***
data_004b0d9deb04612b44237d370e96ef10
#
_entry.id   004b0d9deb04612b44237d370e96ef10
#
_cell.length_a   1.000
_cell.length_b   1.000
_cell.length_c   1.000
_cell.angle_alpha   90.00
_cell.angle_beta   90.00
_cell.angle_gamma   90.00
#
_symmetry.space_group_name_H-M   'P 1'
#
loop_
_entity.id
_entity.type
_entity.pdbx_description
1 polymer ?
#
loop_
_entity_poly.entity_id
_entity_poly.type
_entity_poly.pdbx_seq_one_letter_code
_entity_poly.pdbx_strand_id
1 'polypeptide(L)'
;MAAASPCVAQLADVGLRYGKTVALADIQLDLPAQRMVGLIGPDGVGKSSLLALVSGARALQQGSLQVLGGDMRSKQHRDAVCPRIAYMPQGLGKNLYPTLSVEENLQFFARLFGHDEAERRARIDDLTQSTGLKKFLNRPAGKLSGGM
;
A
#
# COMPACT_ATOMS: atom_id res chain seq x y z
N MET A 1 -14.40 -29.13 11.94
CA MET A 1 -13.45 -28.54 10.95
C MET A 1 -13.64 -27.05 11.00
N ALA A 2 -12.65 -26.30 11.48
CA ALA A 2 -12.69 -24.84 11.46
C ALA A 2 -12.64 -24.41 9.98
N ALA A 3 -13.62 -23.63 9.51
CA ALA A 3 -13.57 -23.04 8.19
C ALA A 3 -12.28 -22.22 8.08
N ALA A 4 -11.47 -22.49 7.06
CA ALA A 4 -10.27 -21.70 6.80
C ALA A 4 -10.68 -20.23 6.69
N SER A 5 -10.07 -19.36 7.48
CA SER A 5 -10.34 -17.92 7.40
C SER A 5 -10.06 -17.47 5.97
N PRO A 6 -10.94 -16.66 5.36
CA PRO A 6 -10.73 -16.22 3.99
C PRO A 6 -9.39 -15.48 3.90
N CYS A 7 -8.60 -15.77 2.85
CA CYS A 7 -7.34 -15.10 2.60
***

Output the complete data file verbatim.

data_004b0d9deb04612b44237d370e96ef10
#
_entry.id   004b0d9deb04612b44237d370e96ef10
#
_cell.length_a   1.000
_cell.length_b   1.000
_cell.length_c   1.000
_cell.angle_alpha   90.00
_cell.angle_beta   90.00
_cell.angle_gamma   90.00
#
_symmetry.space_group_name_H-M   'P 1'
#
loop_
_entity.id
_entity.type
_entity.pdbx_description
1 polymer ?
#
loop_
_entity_poly.entity_id
_entity_poly.type
_entity_poly.pdbx_seq_one_letter_code
_entity_poly.pdbx_strand_id
1 'polypeptide(L)'
;MAAASPCVAQLADVGLRYGKTVALADIQLDLPAQRMVGLIGPDGVGKSSLLALVSGARALQQGSLQVLGGDMRSKQHRDAVCPRIAYMPQGLGKNLYPTLSVEENLQFFARLFGHDEAERRARIDDLTQSTGLKKFLNRPAGKLSGGM
;
A
#
# COMPACT_ATOMS: atom_id res chain seq x y z
N MET A 1 -14.40 -29.13 11.94
CA MET A 1 -13.45 -28.54 10.95
C MET A 1 -13.64 -27.05 11.00
N ALA A 2 -12.65 -26.30 11.48
CA ALA A 2 -12.69 -24.84 11.46
C ALA A 2 -12.64 -24.41 9.98
N ALA A 3 -13.62 -23.63 9.51
CA ALA A 3 -13.57 -23.04 8.19
C ALA A 3 -12.28 -22.22 8.08
N ALA A 4 -11.47 -22.49 7.06
CA ALA A 4 -10.27 -21.70 6.80
C ALA A 4 -10.68 -20.23 6.69
N SER A 5 -10.07 -19.36 7.48
CA SER A 5 -10.34 -17.92 7.40
C SER A 5 -10.06 -17.47 5.97
N PRO A 6 -10.94 -16.66 5.36
CA PRO A 6 -10.73 -16.22 3.99
C PRO A 6 -9.39 -15.48 3.90
N CYS A 7 -8.60 -15.77 2.85
CA CYS A 7 -7.34 -15.10 2.60